Where else can one look to find dominant businesses? Looking at companies significantly smaller, but promising, Applied Materials (AMAT) - Get Applied Materials, Inc. Report , the world's biggest maker of chip equipment, has amassed an empire in tools to make parts, both in silicon and in display glass for phones to TVs. This is a business with not just widgets to sell, but with a high services component that promotes an ongoing relationship with customers. 

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Certainly Salesforce (CRM) - Get, inc. Report has created a platform business, one that is increasingly a touch point for many startups that want to revolutionize the so-called "front office" of enterprise operations. Whether Salesforce's business will continue to scale from roughly $13 billion in revenue annually will depend less on organic growth than on acquisitions of promising young cloud companies. Given how many cloud companies are being formed all the time, Salesforce is likely just at the beginning of that M&A quest.

In the field of networking, Arista Networks (ANET) - Get Arista Networks, Inc. Report  is a company with an attractive market that has moved outward from its presence in cloud computing to enterprise data centers. With only $2 billion or so in revenue, Arista is far from being a giant at this point, but its software has the potential for retaining customers over many years, which could set the company up to be more than simply a vendor of networking boxes.

Much further down in terms of revenue are fast-growing cloud darlings such as Twilio (TWLO) - Get Twilio, Inc. Class A Report , Zoom Video Communications (ZM) - Get Zoom Video Communications, Inc. Class A Report  and Veeva Systems (VEEV) - Get Veeva Systems Inc Class A Report . Of those three, Veeva has shown the greatest ability so far to build a software platform that can spread across functions and industries. The company may have its first $1 billion revenue year this year, which means there's a long way to go to even prove that it has the staying power of Salesforce. A crucial test is how well the company's software spreads beyond its current bailiwick in the life sciences industry to become a more general platform or enterprise operations.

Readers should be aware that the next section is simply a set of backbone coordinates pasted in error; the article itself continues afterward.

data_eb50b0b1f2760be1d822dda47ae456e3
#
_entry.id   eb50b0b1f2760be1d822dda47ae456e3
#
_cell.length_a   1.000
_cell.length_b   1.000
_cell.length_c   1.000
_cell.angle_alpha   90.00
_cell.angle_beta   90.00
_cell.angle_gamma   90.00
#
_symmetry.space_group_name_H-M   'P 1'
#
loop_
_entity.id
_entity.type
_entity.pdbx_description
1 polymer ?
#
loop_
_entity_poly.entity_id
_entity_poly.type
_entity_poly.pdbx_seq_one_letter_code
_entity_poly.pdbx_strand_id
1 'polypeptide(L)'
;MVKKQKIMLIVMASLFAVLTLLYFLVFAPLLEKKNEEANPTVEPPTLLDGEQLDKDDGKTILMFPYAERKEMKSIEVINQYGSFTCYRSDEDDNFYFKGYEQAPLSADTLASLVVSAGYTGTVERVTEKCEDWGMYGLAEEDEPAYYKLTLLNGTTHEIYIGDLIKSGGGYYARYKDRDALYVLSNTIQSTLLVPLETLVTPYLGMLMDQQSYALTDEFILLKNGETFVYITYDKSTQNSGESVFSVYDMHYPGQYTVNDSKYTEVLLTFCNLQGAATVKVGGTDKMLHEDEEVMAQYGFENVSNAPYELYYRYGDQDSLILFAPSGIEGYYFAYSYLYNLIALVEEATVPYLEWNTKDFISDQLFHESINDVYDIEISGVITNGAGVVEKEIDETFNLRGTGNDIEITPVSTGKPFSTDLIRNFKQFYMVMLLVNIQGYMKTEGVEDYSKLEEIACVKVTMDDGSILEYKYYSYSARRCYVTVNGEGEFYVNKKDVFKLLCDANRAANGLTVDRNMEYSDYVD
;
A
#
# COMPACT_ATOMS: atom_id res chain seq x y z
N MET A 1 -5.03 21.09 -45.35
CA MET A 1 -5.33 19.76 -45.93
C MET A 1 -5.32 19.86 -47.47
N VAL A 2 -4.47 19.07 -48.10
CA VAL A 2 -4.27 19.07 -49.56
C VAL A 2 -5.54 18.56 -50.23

The concentration of wealth at the top of the food chain is indicative of just how hard it is to find gargantuan markets. Many companies are great businesses, and their stocks are worth buying at decent valuations. But not all of them become the stuff of business legends.

There just aren't that many fields that offer the kind of vast opportunity that Don Valentine spied in the PC device market of Apple or the advertising market of Google, when they were young and he put money into them.

The mystery of tech's concentration in a handful of firms is one for investors to ponder and ponder.

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Tiernan Ray neither trades nor owns any shares of companies mentioned in this article.